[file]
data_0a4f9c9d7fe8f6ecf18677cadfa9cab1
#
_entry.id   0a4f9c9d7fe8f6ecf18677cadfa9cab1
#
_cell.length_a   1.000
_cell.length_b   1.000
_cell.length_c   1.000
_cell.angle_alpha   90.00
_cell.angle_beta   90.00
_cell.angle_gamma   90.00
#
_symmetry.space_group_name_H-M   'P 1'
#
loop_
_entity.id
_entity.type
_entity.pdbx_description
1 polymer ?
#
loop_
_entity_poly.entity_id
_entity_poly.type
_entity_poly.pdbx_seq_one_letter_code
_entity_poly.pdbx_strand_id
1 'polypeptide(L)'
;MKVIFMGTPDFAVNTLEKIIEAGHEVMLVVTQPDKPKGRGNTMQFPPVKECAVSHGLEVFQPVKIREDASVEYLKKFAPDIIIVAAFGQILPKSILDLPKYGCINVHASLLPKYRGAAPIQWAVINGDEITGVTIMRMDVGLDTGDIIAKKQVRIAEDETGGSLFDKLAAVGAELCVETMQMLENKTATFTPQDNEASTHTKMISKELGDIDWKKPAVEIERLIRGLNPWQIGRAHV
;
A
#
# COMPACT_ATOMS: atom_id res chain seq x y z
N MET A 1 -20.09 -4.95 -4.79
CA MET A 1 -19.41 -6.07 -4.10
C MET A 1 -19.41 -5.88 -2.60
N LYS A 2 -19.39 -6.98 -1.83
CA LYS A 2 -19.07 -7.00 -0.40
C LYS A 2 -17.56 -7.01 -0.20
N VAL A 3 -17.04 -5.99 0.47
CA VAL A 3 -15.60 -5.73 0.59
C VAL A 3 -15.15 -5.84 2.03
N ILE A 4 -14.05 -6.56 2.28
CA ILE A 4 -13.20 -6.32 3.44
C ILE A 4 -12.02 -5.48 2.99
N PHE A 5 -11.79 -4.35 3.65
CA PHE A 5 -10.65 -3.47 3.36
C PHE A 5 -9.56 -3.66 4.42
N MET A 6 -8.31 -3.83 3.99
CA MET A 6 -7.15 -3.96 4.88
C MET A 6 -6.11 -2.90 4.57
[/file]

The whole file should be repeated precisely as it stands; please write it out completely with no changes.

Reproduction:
data_0a4f9c9d7fe8f6ecf18677cadfa9cab1
#
_entry.id   0a4f9c9d7fe8f6ecf18677cadfa9cab1
#
_cell.length_a   1.000
_cell.length_b   1.000
_cell.length_c   1.000
_cell.angle_alpha   90.00
_cell.angle_beta   90.00
_cell.angle_gamma   90.00
#
_symmetry.space_group_name_H-M   'P 1'
#
loop_
_entity.id
_entity.type
_entity.pdbx_description
1 polymer ?
#
loop_
_entity_poly.entity_id
_entity_poly.type
_entity_poly.pdbx_seq_one_letter_code
_entity_poly.pdbx_strand_id
1 'polypeptide(L)'
;MKVIFMGTPDFAVNTLEKIIEAGHEVMLVVTQPDKPKGRGNTMQFPPVKECAVSHGLEVFQPVKIREDASVEYLKKFAPDIIIVAAFGQILPKSILDLPKYGCINVHASLLPKYRGAAPIQWAVINGDEITGVTIMRMDVGLDTGDIIAKKQVRIAEDETGGSLFDKLAAVGAELCVETMQMLENKTATFTPQDNEASTHTKMISKELGDIDWKKPAVEIERLIRGLNPWQIGRAHV
;
A
#
# COMPACT_ATOMS: atom_id res chain seq x y z
N MET A 1 -20.09 -4.95 -4.79
CA MET A 1 -19.41 -6.07 -4.10
C MET A 1 -19.41 -5.88 -2.60
N LYS A 2 -19.39 -6.98 -1.83
CA LYS A 2 -19.07 -7.00 -0.40
C LYS A 2 -17.56 -7.01 -0.20
N VAL A 3 -17.04 -5.99 0.47
CA VAL A 3 -15.60 -5.73 0.59
C VAL A 3 -15.15 -5.84 2.03
N ILE A 4 -14.05 -6.56 2.28
CA ILE A 4 -13.20 -6.32 3.44
C ILE A 4 -12.02 -5.48 2.99
N PHE A 5 -11.79 -4.35 3.65
CA PHE A 5 -10.65 -3.47 3.36
C PHE A 5 -9.56 -3.66 4.42
N MET A 6 -8.31 -3.83 3.99
CA MET A 6 -7.15 -3.96 4.88
C MET A 6 -6.11 -2.90 4.57